Industry 4.0 graduates its first class

Nov 15, 2017

An Industry 4.0 educational series developed by the University at Buffalo (UB) Center for Industrial Effectiveness (TCIE), is celebrating its first graduates. The 40-hour specialization—Digital Manufacturing and Design Technology—debuted on the Coursera platform in January with three  open online courses (MOOCs). Seven subsequent MOOCs rolled out, one per month, with the final released in August. 

With a “101”-level flavor, the series explores the technologies revolutionizing American factories, and how data is being used to connect and improve each stage of the manufacturing process, according to TCIE, the business-outreach arm of the UB School of Engineering and Applied Science, in coordination with UB’s SMART (Sustainable Manufacturing and Advanced Robotic Technologies) Community of Excellence, other UB entities and industry partners. Funding was provided by the Digital Manufacturing and Design Innovation Institute (DMDII) and its parent organization, UI LABS, with a U.S. Department of Defense award.

Courses feature video instruction, complemented by subject matter expert insight sessions, reading materials, assessments and peer interaction opportunities, include:  

  • Digital Manufacturing & Design, taught by Dr. Kenneth English, UB SMART deputy director. This course introduces learners to the transformation happening through digital manufacturing and design (DM&D). Learners discover how this new approach to making products makes companies more responsive, and employees more involved and engaged, as new career paths in advanced manufacturing evolve.
  • Digital Thread: Components, taught by Dr. English. This course explores the backbone of the DM&D transformation–the “digital thread,” which is the stream that starts at product concept and continues to accumulate information and data throughout the product’s life cycle.
  • Digital Thread: Implementationtaught by Dr. English. This course focuses on the realities of implementing the digital thread; how it can fit into product development processes in an office, on a shop floor, and even across an enterprise; and the benefits, and limitations, of enacting it.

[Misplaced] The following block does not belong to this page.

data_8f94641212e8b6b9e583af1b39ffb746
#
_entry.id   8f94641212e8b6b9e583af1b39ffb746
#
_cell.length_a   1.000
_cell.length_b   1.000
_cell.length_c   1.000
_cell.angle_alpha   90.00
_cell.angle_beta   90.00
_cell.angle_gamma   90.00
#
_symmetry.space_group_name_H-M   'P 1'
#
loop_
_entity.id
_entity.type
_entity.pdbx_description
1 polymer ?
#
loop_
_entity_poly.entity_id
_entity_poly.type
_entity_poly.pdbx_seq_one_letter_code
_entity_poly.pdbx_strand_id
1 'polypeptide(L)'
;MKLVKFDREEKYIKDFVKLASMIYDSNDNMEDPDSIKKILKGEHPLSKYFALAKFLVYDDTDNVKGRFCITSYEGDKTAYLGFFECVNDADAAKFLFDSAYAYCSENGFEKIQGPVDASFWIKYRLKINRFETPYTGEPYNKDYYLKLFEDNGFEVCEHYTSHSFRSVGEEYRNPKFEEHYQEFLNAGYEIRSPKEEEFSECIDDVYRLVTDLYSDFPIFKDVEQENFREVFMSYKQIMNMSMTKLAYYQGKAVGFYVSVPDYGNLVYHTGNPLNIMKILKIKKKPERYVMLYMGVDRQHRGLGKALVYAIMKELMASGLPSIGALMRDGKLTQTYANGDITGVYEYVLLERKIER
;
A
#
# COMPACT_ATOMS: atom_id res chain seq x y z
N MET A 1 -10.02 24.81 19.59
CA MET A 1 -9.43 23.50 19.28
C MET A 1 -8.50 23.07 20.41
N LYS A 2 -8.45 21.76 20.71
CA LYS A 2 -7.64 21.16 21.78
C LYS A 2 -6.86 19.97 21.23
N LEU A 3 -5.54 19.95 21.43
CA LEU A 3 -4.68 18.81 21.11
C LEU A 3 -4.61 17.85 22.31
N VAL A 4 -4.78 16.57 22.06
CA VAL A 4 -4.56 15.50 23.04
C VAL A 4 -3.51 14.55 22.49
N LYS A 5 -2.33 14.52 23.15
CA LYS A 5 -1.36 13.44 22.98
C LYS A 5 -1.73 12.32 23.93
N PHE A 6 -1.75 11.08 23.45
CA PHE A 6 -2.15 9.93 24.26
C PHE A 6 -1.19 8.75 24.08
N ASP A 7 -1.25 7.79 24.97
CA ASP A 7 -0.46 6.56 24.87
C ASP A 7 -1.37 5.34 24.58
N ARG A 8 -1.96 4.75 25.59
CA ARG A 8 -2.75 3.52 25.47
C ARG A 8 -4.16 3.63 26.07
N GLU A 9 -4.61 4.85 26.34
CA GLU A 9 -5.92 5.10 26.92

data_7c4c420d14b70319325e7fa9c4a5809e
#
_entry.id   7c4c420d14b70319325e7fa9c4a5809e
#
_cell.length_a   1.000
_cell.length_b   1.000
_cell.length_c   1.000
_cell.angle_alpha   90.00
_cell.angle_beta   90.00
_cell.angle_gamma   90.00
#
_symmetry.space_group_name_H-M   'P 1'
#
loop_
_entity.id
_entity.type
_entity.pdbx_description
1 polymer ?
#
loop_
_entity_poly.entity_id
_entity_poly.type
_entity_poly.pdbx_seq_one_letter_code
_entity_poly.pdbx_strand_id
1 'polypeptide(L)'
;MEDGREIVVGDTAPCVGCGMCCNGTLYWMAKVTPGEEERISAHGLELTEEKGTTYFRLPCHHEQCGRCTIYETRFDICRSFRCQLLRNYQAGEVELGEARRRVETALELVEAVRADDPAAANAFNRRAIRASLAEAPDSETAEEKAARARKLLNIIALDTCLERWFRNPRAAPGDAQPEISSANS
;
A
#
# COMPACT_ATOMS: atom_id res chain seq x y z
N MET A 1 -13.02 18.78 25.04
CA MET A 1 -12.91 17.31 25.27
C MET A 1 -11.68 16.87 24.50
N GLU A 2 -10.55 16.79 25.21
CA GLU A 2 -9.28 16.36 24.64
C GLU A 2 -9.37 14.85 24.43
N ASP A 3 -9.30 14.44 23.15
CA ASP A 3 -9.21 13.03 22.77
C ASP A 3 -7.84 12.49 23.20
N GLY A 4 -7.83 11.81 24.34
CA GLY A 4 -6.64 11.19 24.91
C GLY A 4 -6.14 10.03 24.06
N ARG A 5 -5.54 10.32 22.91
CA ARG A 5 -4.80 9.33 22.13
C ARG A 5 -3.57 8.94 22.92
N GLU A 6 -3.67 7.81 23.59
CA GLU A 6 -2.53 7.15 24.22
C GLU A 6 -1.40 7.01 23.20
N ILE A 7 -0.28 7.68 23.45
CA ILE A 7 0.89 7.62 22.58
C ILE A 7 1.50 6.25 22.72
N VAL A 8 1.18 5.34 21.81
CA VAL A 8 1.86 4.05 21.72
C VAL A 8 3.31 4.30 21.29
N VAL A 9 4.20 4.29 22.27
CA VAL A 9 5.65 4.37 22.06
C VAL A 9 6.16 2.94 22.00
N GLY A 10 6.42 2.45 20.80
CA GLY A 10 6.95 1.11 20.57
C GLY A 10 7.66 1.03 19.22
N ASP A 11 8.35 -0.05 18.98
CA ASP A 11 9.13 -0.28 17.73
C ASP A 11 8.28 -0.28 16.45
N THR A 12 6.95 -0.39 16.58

• Advanced Manufacturing Process Analysis, taught by Dr. Rahul Rai, UB associate professor of mechanical and aerospace engineering. Students learn why performing advanced analysis of manufacturing processes is integral for diagnosing and correcting operational flaws in order to improve yields and reduce costs.
  • Intelligent Machining, taught by Dr. Rai. Manufacturers are increasingly utilizing machine tools that are self-aware—they perceive their own states and the state of the surrounding environment—and are able to make decisions related to machine activity processes. This is called intelligent machining, and through this course students receive a primer on its background, tools and related terminology.
  • Advanced Manufacturing Enterprise, taught by Dr. Sara Behdad, UB assistant professor of mechanical and aerospace engineering, and industrial and systems engineering. This course makes students aware of what a digitally connected enterprise is, as they learn about the operational complexity of enterprises, business process optimization and the concept of an integrated product-process-value chain.
  • Digital Manufacturing Commons (opendmc.org), taught by Dr. Chi Zhou, UB assistant professor of industrial and systems engineering. This course explores how the Digital Manufacturing Commons (DMC) platform supports an online community of users who can share data, analytical models, simulations, industry best practices and more.
  • Cyber Security in Manufacturing, taught by Dr. Shambhu Upadhyaya, UB professor of computer science and engineering. This course introduces students to why creating a strong and secure infrastructure should be of paramount concern for anyone operating in the DM&D domain, and measures that can be employed to protect operational technologies, systems and resources.
  • MBSE: Model-Based Systems Engineering, taught by Dr. Kenneth English, deputy director of UB’s SMART (Sustainable Manufacturing and Advanced Robotic Technologies) Community of Excellence. This Model-Based Systems Engineering (MBSE) course and the Digital Thread courses of the specialization bring together the concepts from across DM&D, forming a vision in which the geometry of a product is just one way of describing it. Students will gain an understanding of systems engineering, the model-based approach to design and manufacturing, the Digital Twin and a roadmap toward a model-based enterprise.
  • Roadmap to Success in Digital Manufacturing & Design, facilitated by Roadmap Guide Amy Moore, UB TCIE project manager. Through this culminating project, learners will create a roadmap to achieve their own personal goals related to a DM&D career. It provides a tangible element to include in their professional portfolios.

Individual course content, including videos and readings, can be accessed at no cost; the fee to gain access to all assignments and the opportunity to earn a specialization completion certificate is $49 per month. Click here to learn more.

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